Charlie Eisenstat of Pour Cleveland

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One thing Charlie Eisenstat, the owner of Pour Cleveland, knows for sure is that this year is the Browns’ year. Oh, did you think we were going to say he knows a lot about coffee? Yeah, that too! Self-taught coffee enthusiast Charlie is hard at work bringing exotic coffee to Cleveland for locals and visitors to try. Charlie talks about finding his passion for coffee, how you can get involved in learning more about coffee (hint: it’s free), and more in this week’s Small Business Sunday feature!


Haley Mills: What is your background and what led you to starting Pour?

Charlie Eisenstat: I started Pour on paper about 8 years ago. I didn’t really get into coffee until the end of law school. I went to Miami of Ohio, and didn’t really drink it there a lot. I started to need it to stay awake, like most students do, but I would just get Frappuccinos, which are just glorified sugar milkshakes. Over time, I developed a taste for the coffee aspect. I would add a ton of Splenda or sugar and a ton of cream, especially flavored creamers. I was making coffee at home in a Keurig. I would be excited to wake up every morning for coffee, so there was a strong attraction to the beverage, but I didn’t really get into specialty coffee until I went to graduate school and spent about 10 months in Washington, D.C. They had a much more advanced coffee scene there, so I found a coffee shop close to where I lived and I would go there everyday and order a drip coffee. I would doctor it up because that was what I was used to doing. Over time, I got to talking to the baristas there, and they made me a pour over. They said, “We’re going to make this, but you cannot add anything to it,” and I thought there was no way I was going to like it. That cup of coffee was life-changing for me. I became obsessed with coffee.

I started to order coffee from different roasters all over the country. That coffee was Intelligentsia in Chicago, Counter Culture, all these different roasters, and I was learning about brewing, taste and flavor. That became my passion. I probably knew deep down that I never wanted to practice law, but that’s a different story. I graduated in a pretty bad job market, especially for lawyers, so I kind of bounced around a few places doing freelance work, but it wasn’t anything I would call a career. In my spare time, and I had a lot of it, I was starting to think of a concept that would work in Cleveland. My wife and I had originally moved to Chicago because that is where I took the bar and where we thought we wanted to settle down. Chicago without a job was way too expensive for us, so we only lasted there for about six months. We moved back to Cleveland to be closer to family and hopefully some connections. There were a lot of cool shops in Chicago, so that definitely influenced what ended up in our business plan.We thought we would introduce Cleveland to real specialty coffee like it hadn’t seen before. We had a few different ideas, but eventually came up with something similar to this - we’ve definitely evolved since we opened.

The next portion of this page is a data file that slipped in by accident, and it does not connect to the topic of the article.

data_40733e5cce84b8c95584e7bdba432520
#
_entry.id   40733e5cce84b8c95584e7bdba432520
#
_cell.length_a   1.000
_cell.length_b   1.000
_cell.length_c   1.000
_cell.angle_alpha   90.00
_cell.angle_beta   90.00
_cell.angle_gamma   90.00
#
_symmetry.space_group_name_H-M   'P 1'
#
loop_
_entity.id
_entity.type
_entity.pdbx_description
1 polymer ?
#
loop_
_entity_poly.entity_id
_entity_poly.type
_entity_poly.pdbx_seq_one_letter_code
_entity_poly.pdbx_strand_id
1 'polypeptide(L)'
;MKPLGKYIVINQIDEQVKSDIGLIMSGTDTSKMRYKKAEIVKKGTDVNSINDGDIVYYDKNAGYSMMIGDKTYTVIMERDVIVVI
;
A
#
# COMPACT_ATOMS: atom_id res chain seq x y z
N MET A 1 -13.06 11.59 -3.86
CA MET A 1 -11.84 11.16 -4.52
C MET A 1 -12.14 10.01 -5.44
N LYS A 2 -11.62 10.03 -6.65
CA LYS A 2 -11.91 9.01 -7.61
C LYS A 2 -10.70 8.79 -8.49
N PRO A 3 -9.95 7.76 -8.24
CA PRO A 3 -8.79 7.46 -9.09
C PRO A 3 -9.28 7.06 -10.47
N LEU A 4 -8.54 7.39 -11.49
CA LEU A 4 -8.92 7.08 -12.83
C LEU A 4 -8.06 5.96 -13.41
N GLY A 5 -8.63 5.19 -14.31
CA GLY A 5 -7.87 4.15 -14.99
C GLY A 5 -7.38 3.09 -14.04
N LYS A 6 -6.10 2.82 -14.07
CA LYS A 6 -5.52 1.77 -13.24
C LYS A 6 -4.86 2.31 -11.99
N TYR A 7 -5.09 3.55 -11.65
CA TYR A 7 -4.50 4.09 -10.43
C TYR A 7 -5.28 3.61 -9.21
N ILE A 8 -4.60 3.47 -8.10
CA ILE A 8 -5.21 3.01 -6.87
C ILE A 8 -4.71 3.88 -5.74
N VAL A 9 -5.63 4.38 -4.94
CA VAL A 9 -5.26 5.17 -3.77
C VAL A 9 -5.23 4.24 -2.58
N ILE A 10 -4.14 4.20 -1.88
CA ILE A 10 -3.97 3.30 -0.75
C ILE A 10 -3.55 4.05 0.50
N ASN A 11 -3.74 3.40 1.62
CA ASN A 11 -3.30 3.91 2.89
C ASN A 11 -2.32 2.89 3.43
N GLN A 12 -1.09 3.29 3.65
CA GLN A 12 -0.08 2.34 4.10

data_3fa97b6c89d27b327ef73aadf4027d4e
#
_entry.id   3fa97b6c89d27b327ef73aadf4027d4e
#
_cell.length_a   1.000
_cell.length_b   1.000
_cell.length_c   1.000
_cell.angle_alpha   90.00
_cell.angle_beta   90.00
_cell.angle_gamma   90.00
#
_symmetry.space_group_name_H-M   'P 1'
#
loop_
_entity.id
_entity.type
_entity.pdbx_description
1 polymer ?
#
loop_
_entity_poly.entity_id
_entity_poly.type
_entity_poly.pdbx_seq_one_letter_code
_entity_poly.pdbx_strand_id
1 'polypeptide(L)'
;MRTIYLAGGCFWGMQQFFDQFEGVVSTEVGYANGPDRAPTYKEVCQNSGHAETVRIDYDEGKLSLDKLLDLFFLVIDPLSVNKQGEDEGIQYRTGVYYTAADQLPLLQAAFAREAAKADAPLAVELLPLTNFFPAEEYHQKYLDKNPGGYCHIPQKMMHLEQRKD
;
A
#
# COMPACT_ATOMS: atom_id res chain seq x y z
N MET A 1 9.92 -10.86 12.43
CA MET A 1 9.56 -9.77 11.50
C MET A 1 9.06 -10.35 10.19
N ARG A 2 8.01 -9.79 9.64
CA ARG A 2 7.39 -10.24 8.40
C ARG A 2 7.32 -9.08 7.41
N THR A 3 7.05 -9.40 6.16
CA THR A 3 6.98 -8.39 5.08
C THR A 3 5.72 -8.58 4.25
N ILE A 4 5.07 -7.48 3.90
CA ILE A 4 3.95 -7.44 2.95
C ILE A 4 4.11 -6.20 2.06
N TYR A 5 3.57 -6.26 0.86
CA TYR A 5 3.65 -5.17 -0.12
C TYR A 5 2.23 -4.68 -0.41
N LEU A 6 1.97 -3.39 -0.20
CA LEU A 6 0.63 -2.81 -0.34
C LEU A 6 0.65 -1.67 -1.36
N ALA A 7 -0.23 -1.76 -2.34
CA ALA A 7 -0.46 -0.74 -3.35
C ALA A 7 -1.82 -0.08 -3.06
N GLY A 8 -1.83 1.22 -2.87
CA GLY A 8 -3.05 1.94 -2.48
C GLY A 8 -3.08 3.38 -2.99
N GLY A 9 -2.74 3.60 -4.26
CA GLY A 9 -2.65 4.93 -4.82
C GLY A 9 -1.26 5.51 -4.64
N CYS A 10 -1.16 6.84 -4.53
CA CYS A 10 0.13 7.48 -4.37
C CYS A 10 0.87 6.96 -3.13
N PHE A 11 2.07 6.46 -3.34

I was at PNC at the time, and I was always making pour overs at my desk. My coworkers probably thought I was super weird. Eventually other people would ask for it and it sort of grew from that. We didn’t have a lot of coffee shops at the time, and it was something I was deeply passionate about, so we decided to go for it. We built Pour over the course of a year, and we’re now coming up on 6 years.